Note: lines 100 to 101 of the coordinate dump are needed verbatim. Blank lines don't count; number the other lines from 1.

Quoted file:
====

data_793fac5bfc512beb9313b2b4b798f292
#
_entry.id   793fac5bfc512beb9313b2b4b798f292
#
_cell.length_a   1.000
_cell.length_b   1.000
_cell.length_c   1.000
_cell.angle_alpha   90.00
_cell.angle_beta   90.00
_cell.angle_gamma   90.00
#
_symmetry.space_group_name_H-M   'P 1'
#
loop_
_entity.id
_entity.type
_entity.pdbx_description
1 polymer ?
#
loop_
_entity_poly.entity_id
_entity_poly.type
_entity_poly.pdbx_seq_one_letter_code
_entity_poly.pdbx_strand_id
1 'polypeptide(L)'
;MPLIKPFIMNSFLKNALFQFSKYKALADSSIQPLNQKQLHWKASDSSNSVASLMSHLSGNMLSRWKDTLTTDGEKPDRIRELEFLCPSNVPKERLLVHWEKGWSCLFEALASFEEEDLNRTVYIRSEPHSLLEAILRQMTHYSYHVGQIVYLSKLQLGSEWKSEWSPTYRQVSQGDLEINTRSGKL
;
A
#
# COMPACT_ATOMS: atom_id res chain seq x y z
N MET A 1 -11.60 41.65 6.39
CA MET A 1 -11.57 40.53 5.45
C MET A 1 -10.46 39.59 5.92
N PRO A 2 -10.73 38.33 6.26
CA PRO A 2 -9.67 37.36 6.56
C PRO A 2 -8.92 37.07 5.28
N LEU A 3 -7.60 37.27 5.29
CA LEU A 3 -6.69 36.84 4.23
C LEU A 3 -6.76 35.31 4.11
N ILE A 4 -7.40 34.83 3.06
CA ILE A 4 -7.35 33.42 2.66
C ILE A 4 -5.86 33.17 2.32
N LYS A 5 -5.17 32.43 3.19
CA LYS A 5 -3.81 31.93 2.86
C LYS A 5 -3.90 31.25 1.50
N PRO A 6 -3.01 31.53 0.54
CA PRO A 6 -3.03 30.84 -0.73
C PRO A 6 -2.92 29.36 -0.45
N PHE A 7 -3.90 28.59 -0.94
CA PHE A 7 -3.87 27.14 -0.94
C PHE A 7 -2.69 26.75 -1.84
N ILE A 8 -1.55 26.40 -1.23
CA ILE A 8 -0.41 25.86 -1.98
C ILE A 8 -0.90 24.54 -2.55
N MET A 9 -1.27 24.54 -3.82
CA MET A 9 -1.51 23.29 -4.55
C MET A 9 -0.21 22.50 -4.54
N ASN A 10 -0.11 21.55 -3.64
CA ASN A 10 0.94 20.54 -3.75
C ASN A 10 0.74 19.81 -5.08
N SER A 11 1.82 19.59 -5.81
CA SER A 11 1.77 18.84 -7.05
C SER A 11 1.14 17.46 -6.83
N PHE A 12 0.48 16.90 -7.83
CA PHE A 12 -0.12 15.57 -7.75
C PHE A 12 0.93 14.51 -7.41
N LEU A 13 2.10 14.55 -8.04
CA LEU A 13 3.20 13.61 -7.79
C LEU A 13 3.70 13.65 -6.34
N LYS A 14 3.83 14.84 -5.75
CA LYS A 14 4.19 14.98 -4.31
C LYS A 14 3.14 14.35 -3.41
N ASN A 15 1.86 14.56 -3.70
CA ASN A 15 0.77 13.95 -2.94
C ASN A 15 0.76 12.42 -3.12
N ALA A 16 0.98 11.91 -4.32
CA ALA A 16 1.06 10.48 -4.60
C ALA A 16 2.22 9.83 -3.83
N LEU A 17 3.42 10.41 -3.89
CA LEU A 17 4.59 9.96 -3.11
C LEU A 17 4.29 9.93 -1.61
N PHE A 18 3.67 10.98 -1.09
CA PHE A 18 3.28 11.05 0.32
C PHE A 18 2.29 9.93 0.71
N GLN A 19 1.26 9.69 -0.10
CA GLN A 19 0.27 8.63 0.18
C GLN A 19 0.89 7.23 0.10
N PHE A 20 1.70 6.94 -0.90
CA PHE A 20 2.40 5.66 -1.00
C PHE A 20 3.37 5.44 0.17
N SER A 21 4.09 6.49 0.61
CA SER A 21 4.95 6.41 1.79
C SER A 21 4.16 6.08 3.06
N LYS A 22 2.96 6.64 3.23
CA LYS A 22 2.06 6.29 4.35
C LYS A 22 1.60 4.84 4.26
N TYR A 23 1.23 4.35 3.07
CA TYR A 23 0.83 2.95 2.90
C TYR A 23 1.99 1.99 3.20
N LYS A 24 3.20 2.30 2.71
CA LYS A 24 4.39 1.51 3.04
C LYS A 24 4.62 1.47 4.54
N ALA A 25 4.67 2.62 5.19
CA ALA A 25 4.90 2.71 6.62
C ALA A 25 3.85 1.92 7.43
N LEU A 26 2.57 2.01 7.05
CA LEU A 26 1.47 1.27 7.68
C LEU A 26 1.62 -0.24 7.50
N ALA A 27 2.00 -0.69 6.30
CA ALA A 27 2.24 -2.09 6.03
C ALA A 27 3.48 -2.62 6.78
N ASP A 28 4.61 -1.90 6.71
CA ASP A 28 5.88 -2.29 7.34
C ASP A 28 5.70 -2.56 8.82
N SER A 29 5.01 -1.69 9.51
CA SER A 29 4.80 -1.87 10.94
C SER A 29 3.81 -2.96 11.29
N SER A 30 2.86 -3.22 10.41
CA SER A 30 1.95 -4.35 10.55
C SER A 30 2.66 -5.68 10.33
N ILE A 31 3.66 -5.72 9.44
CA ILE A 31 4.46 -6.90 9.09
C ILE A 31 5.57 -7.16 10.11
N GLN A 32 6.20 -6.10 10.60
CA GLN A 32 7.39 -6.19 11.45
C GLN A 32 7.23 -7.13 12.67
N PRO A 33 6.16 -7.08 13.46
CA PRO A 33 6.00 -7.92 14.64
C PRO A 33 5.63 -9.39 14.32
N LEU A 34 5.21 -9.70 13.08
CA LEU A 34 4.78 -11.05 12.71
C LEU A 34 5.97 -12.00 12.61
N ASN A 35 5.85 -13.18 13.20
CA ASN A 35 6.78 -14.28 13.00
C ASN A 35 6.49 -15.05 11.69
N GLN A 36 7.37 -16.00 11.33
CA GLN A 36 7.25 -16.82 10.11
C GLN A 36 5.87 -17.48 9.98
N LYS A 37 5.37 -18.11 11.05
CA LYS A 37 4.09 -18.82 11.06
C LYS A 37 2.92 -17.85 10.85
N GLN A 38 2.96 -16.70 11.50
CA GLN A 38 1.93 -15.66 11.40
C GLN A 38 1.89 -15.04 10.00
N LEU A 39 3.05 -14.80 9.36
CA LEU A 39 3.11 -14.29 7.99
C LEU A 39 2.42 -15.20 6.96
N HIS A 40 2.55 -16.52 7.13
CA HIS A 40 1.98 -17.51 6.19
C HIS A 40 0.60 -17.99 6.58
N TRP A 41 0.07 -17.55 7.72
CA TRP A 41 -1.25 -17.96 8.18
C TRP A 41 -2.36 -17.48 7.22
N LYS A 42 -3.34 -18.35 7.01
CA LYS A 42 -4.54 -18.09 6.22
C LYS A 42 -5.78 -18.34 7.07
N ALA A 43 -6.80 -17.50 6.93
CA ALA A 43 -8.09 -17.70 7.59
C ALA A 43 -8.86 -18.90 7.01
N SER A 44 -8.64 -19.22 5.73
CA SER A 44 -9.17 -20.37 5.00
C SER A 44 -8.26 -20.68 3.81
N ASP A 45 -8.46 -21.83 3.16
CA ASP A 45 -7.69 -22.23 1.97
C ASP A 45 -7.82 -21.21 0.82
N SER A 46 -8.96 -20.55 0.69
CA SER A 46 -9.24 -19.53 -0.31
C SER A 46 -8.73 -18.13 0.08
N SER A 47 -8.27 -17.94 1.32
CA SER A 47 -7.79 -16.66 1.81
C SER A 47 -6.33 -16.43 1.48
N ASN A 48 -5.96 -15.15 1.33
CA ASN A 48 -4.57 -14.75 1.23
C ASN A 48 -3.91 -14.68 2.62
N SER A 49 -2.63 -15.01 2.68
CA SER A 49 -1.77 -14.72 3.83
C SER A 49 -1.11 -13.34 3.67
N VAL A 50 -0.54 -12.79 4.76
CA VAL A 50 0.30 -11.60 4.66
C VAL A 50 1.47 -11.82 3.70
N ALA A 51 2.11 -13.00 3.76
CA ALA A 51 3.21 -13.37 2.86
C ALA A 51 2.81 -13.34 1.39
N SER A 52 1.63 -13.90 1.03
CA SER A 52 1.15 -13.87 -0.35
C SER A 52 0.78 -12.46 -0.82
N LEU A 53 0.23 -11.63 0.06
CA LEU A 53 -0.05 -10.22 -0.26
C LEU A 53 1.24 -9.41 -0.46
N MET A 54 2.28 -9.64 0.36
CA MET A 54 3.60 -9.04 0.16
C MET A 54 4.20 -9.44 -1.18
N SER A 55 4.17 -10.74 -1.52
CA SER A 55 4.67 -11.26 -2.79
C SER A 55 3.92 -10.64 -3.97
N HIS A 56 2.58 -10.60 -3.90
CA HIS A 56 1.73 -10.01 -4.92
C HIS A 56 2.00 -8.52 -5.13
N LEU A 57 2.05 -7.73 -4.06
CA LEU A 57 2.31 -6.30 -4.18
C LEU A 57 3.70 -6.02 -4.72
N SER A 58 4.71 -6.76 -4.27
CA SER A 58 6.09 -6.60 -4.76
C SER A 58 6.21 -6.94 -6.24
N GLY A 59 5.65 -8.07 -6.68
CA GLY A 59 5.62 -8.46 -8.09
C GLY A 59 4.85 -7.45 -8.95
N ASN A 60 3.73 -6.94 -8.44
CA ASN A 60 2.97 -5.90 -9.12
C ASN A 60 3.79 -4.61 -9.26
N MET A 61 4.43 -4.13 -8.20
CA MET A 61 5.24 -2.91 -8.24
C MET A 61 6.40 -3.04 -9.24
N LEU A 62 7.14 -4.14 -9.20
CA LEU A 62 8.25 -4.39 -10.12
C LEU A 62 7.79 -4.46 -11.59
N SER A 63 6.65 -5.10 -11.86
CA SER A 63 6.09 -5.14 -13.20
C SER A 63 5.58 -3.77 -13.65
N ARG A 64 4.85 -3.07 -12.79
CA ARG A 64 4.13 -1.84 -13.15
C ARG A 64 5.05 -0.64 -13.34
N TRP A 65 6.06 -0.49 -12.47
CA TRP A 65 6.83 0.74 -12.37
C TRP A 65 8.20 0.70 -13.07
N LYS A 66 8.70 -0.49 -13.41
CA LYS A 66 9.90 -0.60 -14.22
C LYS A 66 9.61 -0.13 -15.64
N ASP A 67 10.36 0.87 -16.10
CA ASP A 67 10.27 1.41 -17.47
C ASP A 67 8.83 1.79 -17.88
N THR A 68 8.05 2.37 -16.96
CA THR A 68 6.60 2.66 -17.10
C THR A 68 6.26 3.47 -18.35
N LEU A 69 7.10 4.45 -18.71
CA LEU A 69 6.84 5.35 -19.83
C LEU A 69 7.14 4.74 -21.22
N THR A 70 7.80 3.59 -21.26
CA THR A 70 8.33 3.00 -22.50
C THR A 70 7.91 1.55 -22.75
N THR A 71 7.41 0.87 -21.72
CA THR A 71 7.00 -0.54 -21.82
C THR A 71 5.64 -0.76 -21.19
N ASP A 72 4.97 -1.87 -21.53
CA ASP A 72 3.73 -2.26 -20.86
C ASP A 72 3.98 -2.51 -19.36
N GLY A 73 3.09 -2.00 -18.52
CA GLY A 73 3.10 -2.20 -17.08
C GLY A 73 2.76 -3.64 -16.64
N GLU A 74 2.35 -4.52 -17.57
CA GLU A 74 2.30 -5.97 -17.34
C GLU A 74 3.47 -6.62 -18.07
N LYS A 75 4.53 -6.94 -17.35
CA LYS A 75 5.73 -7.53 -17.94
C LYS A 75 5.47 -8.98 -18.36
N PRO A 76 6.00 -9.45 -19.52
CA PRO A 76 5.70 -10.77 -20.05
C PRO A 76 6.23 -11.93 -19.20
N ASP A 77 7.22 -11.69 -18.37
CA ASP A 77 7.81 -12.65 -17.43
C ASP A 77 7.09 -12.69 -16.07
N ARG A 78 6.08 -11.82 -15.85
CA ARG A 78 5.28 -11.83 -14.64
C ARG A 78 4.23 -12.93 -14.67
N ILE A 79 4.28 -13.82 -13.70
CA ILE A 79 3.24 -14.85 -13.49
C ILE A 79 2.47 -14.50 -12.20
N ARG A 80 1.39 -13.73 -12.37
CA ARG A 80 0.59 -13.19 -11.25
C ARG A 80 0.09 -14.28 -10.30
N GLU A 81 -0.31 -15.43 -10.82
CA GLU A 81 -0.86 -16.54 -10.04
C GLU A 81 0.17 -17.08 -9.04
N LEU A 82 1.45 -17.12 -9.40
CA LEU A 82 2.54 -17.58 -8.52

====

N LYS A 24 3.20 2.30 2.71
CA LYS A 24 4.39 1.51 3.04